The controversial hate crime bill – Update

So the controversial hate crime bill has been approved.

There have been several concessions throughout the process to the huge concerns about free speech.

“Intent” is now required in accusations of “stirring up hatred.” Criminal threshold will require the validation of a “reasonable person,” and now after pressure from secular campaign groups and others, religion and belief are no longer to be cushioned from “expressions of antipathy, dislike, ridicule or insult.”

The political fallout of this bill is yet to be seen and while we may all have personal opinions on the nature of “protected characteristics” and the extent to which different groups still have battles to fight, we must celebrate as secular campaigners that we got pretty much what we wanted as far as religious belief is concerned.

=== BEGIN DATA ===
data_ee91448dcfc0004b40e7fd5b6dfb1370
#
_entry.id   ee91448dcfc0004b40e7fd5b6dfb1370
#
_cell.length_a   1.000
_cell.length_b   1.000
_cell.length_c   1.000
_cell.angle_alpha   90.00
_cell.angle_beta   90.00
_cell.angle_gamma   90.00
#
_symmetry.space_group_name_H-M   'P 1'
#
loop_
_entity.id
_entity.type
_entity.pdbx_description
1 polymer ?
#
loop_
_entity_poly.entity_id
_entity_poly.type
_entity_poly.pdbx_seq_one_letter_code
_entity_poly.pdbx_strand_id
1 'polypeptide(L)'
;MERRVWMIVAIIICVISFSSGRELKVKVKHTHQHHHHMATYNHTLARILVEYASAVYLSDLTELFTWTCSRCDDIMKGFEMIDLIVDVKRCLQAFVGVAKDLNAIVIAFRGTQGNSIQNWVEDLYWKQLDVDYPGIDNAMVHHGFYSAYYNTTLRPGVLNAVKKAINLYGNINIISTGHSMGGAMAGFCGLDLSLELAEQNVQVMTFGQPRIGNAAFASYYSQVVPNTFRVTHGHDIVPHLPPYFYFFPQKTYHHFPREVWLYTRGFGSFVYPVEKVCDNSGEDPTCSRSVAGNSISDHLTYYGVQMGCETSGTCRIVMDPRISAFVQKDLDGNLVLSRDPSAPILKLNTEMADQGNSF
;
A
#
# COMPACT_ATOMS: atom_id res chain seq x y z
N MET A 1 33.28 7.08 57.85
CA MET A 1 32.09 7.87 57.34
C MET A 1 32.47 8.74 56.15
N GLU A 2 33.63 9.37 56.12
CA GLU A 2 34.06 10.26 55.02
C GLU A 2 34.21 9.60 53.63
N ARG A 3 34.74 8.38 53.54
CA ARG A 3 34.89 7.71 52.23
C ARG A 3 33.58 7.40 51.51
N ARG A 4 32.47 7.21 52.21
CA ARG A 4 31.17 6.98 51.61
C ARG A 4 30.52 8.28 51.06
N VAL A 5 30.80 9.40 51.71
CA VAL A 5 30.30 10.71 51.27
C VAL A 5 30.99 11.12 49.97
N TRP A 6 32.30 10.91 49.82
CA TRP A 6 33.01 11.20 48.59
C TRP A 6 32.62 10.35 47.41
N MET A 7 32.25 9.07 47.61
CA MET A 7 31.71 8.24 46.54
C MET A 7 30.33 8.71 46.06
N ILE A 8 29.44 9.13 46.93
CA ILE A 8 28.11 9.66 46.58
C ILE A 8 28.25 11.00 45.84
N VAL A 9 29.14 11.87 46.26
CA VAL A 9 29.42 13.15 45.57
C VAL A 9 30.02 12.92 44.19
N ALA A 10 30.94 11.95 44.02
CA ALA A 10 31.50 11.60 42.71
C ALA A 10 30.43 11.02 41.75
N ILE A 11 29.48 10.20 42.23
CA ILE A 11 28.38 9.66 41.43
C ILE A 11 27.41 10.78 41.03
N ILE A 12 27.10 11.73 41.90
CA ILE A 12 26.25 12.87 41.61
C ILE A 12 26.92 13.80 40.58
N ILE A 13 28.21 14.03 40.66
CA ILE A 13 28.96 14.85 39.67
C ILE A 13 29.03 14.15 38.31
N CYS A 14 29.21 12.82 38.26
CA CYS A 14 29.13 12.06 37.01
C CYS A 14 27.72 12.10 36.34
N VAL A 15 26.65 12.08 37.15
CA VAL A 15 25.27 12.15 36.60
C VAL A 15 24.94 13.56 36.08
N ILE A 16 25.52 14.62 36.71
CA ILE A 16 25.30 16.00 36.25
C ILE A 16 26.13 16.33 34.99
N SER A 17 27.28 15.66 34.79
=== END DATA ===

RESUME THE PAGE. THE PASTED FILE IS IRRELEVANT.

While the bill’s wording on religion is still slightly less robust than similar free speech protection in England and Wales, we can rejoice that Life of Brian is back on the viewing menu.

Hate Crime Bill – Concerns

Edinburgh Secular Society in conjunction with The National Secular Society has for some time now led the concern of many groups about the overzealous new Hate Crime Bill proposed by The Scottish Government.

The bill would make it a criminal offence for speech to “stir up hatred” against a variety of protected characteristics including religious belief, or indeed for it to be “likely to stir up hatred.”

Chill Free Speech

It is this bypassing of intent which has raised eyebrows through Scotland as it would chill free speech here more than anywhere else in the UK.
Humza Yousef, The Justice Secretary, in dealing with concerns about intent, is now saying that intent would need to be proved in court.